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Electric car statistics - data and projections

Phill Tromans

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Phill Tromans

Electric car stats & projections

The electric vehicle (EV) market is growing, but not as fast as expected, according to the latest vehicle stats. Electric car sales increased by 17.8% in 2023 and EVs enjoyed another record year with more than one in ten new vehicles being electric. 

The proportion of electric cars within the wider used car market is only going one way – up. 

Overall, 1.9 million new cars were registered in 2023 – a figure 17.9% up on 2022 due to the easing of the global semiconductor chip shortage. To get more detail, our guide to car sales stats explains all. 

More battery electric vehicles (BEV) were sold in 2023 than ever before with 314,687 registrations (16.5% of all new car sales), while plug-in hybrid electric vehicles (PHEVs) made up 7.4% or 141,311 cars. Electric car sales are now second only to petrol cars in the UK.

Used electric car sales

Demand for used electric cars is growing, too. 2023 saw used EV sales increased by 37.5%, while there are an estimated 975,000 electric cars on the road in the UK and 590,000 plug-in hybrids (PHEVs), according to the Society of Motor Manufacturers and Traders (SMMT).

In December 2023, while new car sales overall where up on the same time last year, electric car sales saw a drop of 34.2%. However, the SMMT attributed this to above-average sales in 2022 in the wake of supply chain disruption. 

As a comparison, there were just 4,891 diesel cars registered in December 2023 – a mere 3.5% market share. 

Alongside EVs, 2023 has seen an increase in the number of self-charging hybrid cars, up 27.1% on 2022 with 238,942 registrations. The number of PHEV (plug-in hybrid cars) is up too, by 39.3% year-on-year with 141,311 registrations.

Is it a good time to buy an EV?

The growth of the EV market is expected to accelerate in the coming years as the UK prepares itself for the 2035 ban on new petrol and diesel vehicle sales. However, following a big investment in the UK’s charging infrastructure, we still think there has never been a better time to buy a new or used EV. 

In 2024 EVs will outsell every type of fuel except petrol, which is set to remain the most popular fuel choice for used car buyers for the next few years. Diesel is expected to become a niche choice over time as drivers opt for cleaner and cheaper plug-in alternatives.

There’s been a massive increase in the number of electric vehicles on sale in the UK with manufacturers scrambling to offer as many models as possible with plug-in variants. Carmakers like Nissan, Tesla, Ford and Vauxhall have all expanded their model line ups to include affordable plug-in models and EVs. Premium carmaker Volkswagen has gone one step further and created the electric-only ID. range while Mercedes-Benz has created its innovative Mercedes-EQ models. See our guides for the best electric cars or the cheapest electric cars for more.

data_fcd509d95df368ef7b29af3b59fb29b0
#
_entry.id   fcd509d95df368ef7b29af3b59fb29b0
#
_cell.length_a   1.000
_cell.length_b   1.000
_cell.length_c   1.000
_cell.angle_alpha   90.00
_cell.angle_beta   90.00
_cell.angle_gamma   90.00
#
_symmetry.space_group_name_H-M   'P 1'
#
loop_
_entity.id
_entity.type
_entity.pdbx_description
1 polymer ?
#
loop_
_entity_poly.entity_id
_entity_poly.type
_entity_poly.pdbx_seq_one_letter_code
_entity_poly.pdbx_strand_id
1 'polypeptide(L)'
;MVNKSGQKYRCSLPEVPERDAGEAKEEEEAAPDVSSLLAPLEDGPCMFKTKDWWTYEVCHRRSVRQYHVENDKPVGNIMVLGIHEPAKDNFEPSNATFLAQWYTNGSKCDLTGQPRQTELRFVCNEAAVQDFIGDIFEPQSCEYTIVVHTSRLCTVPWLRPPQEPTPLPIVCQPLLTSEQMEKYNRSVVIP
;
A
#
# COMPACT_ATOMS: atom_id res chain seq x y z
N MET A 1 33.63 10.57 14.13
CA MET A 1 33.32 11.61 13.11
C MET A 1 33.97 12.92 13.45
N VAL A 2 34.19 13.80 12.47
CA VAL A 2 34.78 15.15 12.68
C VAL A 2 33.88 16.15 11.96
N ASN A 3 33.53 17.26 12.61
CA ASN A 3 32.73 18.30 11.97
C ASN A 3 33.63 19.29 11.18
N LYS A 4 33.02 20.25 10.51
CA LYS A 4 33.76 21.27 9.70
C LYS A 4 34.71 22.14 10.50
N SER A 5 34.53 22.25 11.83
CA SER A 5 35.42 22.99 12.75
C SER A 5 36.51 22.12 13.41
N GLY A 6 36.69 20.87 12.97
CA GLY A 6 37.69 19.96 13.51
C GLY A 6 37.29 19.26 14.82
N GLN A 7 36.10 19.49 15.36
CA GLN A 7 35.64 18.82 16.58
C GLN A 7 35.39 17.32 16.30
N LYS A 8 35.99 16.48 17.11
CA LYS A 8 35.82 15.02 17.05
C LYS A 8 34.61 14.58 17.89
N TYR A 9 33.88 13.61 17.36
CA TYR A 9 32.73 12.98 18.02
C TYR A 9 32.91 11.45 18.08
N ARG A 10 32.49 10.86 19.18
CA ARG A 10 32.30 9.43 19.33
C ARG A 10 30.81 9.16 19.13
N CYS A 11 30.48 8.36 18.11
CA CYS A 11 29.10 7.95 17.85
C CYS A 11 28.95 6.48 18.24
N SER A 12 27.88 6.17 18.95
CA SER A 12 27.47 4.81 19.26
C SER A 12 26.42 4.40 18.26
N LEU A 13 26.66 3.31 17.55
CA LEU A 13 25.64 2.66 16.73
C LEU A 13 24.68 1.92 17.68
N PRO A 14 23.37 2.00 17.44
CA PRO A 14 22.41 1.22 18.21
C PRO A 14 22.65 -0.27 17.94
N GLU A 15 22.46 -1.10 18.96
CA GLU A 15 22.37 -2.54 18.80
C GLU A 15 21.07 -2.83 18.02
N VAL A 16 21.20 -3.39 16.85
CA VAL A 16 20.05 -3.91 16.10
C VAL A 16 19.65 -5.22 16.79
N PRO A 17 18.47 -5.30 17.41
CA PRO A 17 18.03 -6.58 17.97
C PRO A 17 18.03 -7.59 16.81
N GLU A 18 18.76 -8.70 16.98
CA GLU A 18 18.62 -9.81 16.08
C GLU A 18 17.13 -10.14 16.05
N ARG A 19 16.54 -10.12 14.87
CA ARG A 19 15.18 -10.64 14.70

Our electric car statistics report takes a monthly look at the latest trends that are affecting the EV market. From charging stations and infrastructure to units sold and growth rates, this is your one-stop-shop for the latest electric car statistics, data and facts. Click the links below to jump to the section you need. 

(Source: DfT, SMMT) 

Browse our used electric cars for sale

If an electric car is right for you and your needs, we have a range of used electric cars to suit all budgets. From small cars to SUVs, you're bound to find the right used electric car for you. 

Key electric car stats and figures

  • A typical electric car will take eight hours to charge from empty at a 'fast' 7kW charge point
  • Many electric cars are compatible with 'rapid' 50kW chargers, which adds 100 miles in around 35 minutes  
  • As of the end of 2023, there are 53,906 public electric vehicle charging devices available in the UK. Of these, 10,497 are rapid EV chargers
  • In the UK, Scotland has the highest number of EV charging devices per 100,000 of the population (77), followed by England (68.7), Wales (66) and Northern Ireland (22.6). (Figures accurate to the end of October 2023)
  • 2023 was the best year for new electric car sales with 314,687 new EV registrations – up from 267,204 in 2022.
  • Electric cars accounted for 17.8% of all new car registrations in 2023. Petrol was the most popular fuel choice, with a 40.7% market share 
  • The original Nissan Leaf was the first EV to enjoy mainstream success. Launched in 2011, the Leaf combined family car practicality with a maximum range of 100 miles
  • The Mercedes-Benz EQS has the best maximum EV range in 2024, covering up to 452 miles on a single charge
  • The Tesla Model Y is the best-selling electric car in the world, and also the best-selling electric car in the UK in 2023, with 35,899 sales
  • It's probably no surprise, then, that the Tesla Model Y is currently the best-selling electric car in the UK as of December 2023

(source: DfT, SMMT, Gov.uk, Office for Low Emission Vehicles, Statista, Pod Point, HonestJohn.co.uk, ZapMap)

What is an electric vehicle?

Electric cars (sometimes referred to as electric vehicles or EVs) are battery-powered vehicles that run on electricity 100% of the time. Unlike petrol, diesel or hybrid vehicles, electric cars do not have a combustion engine; instead, electric cars use an electric motor and a rechargeable battery.

A typical electric car will travel between 100 - 200 miles on a single charge, while premium models like the Tesla Model S or the Polestar 2 are capable of covering around 300 miles before you will be asked to plug the car in for a recharge. The Mercedes EQS claims to manage 452 miles on a single charge.

What are the different types of electric vehicles?

The term 'electric vehicle' is applied to a range of cars. Not all of these vehicles are pure electric. In fact, some 'electric vehicles' will actually be hybrids, using a petrol or diesel engine alongside an electric motor and plug-in battery. 

  • Pure electric vehicles (EVs) - These cars are powered by an electric battery only and typically have a range of 100 - 200 miles
  • Plug-in hybrid vehicles (PHEVs) - Unlike EVs, plug-in hybrid vehicles are powered by a combination of electricity and fossil fuel (petrol or diesel). PHEVs have a smaller battery than pure electric cars, which means they have a maximum EV range of 15 - 30 miles. When the battery is empty the combustion engine will power the vehicle until the battery is recharged again
  • Hybrid electric vehicles (HEVs) - Hybrid vehicles can only be driven a few miles on pure electricity. A hybrid car has no plug, instead, it recovers energy under braking and uses it to recharge its battery on the move.

How do electric vehicles work?

Unlike their petrol and diesel counterparts, electric vehicles are not powered by an internal combustion engine. Instead, the wheels are driven by one or more electric motors, which are powered by a battery that is recharged via a plug on the car.